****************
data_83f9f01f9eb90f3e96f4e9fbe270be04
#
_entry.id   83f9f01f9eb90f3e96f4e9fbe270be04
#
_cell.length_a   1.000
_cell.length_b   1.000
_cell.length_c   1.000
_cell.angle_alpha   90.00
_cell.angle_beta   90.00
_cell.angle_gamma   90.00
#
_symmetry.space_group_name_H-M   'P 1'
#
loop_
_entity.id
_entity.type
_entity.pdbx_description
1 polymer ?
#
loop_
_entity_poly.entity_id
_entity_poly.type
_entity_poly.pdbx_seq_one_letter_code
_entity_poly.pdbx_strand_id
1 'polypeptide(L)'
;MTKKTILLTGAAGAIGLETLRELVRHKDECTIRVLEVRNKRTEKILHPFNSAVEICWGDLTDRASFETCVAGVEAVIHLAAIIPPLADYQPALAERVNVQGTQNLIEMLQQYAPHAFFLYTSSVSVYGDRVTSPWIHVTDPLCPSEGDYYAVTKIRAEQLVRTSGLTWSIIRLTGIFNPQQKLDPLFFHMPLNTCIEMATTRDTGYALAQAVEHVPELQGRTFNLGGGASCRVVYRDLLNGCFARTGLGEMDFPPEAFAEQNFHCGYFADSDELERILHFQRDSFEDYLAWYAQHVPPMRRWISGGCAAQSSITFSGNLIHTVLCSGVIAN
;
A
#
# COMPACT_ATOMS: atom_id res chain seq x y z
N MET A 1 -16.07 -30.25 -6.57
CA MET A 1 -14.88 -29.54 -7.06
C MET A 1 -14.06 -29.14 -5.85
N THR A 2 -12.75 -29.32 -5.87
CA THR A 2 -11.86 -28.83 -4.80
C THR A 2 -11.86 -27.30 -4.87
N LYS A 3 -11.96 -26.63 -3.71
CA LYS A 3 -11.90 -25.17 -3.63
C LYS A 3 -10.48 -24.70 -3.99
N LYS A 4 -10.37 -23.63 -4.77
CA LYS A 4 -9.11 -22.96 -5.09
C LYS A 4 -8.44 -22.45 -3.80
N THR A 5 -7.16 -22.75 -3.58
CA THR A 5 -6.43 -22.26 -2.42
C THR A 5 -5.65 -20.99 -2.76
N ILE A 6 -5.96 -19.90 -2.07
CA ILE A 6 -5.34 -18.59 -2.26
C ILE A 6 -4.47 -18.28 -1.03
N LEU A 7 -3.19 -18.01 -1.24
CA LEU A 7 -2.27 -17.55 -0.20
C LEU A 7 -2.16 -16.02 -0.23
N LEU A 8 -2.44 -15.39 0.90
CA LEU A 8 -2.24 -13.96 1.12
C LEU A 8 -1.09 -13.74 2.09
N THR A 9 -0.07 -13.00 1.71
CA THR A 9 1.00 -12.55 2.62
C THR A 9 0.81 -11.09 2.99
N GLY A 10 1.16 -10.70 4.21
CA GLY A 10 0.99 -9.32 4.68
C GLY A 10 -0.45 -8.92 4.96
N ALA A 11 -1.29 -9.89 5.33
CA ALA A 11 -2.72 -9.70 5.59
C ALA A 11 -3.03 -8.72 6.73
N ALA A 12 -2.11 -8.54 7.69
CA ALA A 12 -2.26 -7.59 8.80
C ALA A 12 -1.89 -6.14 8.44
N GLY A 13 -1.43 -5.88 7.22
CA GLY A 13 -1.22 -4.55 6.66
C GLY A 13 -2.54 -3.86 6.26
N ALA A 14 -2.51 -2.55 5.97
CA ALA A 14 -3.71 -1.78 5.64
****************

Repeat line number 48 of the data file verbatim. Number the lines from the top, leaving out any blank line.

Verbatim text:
C ILE A 6 -4.47 -18.28 -1.03